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Are GPUs the next wave in HPC?

AMD’s recent purchase of ATI was accompanied by an announcement that AMD will introduce “Fusion,” a combination CPU and GPU intended for general-purpose computing. This is on the heals of the work from PeakStream and RapidMind in the arena of stream programming, which attempts make software development on GPUs easier for non-graphics applications. It certainly appears that GPUs are leading the wave in vector processing, which is of course complimentary to multi-core architectures.

For a while it looked like FPGAs would be the major source of hardware acceleration. Indeed, AMD’s Torrenza initiative is very attractive to vendors like DRC, whose solutions permit Xilinix chips to communicate with the CPU via HyperTransport. However, programming here is different because designers must use a hardware-description language rather than merely port their existing applications. Such a constraint will put off a large number of potential customers. I believe that FPGAs will be relegated to hardware creators who want to test their designs; I do not see FPGAs as the future of HPC.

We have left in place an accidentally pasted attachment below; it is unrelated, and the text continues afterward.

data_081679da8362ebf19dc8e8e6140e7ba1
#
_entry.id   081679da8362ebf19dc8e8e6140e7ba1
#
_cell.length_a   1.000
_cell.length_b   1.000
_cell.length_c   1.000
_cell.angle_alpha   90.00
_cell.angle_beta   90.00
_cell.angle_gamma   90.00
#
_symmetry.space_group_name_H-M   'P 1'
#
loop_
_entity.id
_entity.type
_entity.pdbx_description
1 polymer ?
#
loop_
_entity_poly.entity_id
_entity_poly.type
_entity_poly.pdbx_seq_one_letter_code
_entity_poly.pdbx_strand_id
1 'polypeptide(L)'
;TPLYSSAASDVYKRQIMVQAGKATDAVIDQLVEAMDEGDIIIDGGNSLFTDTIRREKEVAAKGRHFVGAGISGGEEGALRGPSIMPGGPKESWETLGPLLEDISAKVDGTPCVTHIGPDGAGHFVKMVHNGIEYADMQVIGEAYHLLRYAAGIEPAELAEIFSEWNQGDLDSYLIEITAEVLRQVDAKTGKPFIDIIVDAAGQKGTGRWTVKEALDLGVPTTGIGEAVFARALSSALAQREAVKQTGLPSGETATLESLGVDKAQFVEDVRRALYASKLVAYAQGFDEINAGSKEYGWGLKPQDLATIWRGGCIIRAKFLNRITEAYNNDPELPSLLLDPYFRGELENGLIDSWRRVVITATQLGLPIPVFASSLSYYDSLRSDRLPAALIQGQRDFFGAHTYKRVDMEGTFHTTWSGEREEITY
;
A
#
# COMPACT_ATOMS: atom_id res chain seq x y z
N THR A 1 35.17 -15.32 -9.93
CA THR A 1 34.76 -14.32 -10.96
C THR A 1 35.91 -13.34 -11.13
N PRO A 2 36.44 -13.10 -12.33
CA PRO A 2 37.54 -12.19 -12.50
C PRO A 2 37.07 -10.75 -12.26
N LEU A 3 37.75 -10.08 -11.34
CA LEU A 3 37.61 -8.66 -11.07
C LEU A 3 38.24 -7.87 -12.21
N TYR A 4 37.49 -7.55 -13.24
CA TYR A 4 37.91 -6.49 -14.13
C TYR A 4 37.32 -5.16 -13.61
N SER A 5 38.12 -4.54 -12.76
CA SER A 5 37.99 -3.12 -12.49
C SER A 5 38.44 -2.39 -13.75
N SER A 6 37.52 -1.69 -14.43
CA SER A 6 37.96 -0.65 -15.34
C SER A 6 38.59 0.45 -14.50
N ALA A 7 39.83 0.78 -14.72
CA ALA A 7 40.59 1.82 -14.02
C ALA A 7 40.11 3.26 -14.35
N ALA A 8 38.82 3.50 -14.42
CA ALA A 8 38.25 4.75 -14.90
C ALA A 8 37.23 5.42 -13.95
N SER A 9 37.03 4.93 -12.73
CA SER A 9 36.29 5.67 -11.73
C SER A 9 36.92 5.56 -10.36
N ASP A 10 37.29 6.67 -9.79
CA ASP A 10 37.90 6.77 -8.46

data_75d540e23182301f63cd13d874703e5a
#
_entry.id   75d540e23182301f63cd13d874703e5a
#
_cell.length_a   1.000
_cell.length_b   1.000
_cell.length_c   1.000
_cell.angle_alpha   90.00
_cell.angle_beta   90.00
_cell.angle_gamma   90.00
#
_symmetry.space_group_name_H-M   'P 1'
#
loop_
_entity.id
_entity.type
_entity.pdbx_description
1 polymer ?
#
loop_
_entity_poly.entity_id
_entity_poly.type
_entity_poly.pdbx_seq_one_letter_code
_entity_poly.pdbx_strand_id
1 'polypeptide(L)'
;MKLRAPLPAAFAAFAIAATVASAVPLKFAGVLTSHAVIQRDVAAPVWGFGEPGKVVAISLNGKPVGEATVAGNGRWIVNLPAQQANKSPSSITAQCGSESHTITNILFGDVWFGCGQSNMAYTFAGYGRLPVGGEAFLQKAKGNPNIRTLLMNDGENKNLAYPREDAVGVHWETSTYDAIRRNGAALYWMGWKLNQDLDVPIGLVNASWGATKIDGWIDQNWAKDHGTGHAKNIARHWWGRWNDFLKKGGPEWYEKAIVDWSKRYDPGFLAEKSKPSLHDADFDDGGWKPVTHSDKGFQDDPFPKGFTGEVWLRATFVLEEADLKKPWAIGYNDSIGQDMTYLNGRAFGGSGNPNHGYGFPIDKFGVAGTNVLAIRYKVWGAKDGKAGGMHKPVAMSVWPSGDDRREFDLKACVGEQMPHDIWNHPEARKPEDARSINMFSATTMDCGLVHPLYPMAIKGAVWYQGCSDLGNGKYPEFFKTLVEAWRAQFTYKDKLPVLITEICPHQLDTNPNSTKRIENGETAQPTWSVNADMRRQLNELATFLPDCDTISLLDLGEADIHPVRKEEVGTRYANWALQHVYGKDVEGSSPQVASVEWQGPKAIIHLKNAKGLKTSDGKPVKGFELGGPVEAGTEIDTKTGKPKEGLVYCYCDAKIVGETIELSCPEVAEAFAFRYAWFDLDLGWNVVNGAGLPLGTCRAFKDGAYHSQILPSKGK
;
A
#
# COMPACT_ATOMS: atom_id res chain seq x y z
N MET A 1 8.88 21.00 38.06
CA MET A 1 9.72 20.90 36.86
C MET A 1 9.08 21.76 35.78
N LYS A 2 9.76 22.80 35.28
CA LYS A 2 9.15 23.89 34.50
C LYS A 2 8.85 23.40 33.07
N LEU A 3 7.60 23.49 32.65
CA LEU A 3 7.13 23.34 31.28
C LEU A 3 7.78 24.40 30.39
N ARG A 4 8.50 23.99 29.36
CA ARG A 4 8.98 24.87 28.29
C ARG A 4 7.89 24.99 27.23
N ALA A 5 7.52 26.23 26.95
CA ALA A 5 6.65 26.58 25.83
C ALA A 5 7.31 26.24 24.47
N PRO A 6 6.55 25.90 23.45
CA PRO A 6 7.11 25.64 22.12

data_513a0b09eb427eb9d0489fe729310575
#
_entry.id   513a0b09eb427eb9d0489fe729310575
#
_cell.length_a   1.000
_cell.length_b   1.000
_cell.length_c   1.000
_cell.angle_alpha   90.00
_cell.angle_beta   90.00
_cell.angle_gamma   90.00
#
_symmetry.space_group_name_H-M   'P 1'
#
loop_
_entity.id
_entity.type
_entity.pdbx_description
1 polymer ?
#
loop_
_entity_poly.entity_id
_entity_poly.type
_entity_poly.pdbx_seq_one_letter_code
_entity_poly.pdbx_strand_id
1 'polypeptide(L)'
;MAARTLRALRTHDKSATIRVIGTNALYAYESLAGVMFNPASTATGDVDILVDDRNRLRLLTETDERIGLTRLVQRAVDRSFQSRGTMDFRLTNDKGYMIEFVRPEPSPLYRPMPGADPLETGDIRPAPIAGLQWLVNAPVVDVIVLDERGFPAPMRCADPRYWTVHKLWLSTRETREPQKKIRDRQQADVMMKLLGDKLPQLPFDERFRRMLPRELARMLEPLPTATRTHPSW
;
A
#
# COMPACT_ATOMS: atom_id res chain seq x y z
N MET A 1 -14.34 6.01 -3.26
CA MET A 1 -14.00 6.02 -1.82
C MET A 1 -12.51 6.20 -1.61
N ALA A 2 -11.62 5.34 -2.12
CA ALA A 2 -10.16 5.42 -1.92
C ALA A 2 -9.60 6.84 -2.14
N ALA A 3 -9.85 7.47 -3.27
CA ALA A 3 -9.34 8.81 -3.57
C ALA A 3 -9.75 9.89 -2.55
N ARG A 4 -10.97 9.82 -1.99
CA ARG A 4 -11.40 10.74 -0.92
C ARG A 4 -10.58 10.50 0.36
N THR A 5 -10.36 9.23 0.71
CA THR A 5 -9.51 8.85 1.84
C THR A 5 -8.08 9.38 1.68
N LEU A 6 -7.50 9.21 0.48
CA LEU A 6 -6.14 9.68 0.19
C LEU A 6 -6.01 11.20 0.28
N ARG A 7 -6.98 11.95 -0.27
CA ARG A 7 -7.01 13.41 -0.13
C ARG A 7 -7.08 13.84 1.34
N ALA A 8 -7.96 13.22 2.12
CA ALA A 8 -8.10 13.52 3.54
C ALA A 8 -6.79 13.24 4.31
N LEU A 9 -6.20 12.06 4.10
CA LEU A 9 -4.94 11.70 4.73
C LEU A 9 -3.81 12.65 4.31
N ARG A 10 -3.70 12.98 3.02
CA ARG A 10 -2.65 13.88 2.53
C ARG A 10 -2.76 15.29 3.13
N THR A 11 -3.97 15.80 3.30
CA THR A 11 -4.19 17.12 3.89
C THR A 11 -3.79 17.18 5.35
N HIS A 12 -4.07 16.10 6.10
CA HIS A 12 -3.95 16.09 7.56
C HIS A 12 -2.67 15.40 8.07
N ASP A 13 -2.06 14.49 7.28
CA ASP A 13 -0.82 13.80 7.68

The Cell BE is another competitor in the accelerator space. IBM is using its own chip as a co-processor for the Roadrunner computer. Mercury, which makes a Cell-based 1U, has the MultiCore Plus SDK for programming these processors. I believe the Cell’s adoption in non-IBM systems (aside from gaming, etc) will be about as wide-spread as Itanium’s.

The only competitor left in this space is ClearSpeed. The Advance requires significantly less energy that vanilla GPUs and is a true vector processor (unlike SSE, etc). My only reservation here is that Advance is being produced by a start-up.

As much as I’d prefer to see someone like ClearSpeed succeed over GPU-based general-purpose computing, I’ve seen enough in this industry to understand commoditization, volume, and market penetration. I believe a more likely scenario is that CPU + GPU will indeed become standard in blade-based clusters aimed at technical computing applications. Perhaps Advance will have its own niche, but even Quadrics and Myricom are introducing Ethernet-based high-performance networks as part of their survival strategy. Maybe Advance can target Torrenza and Geneseo.

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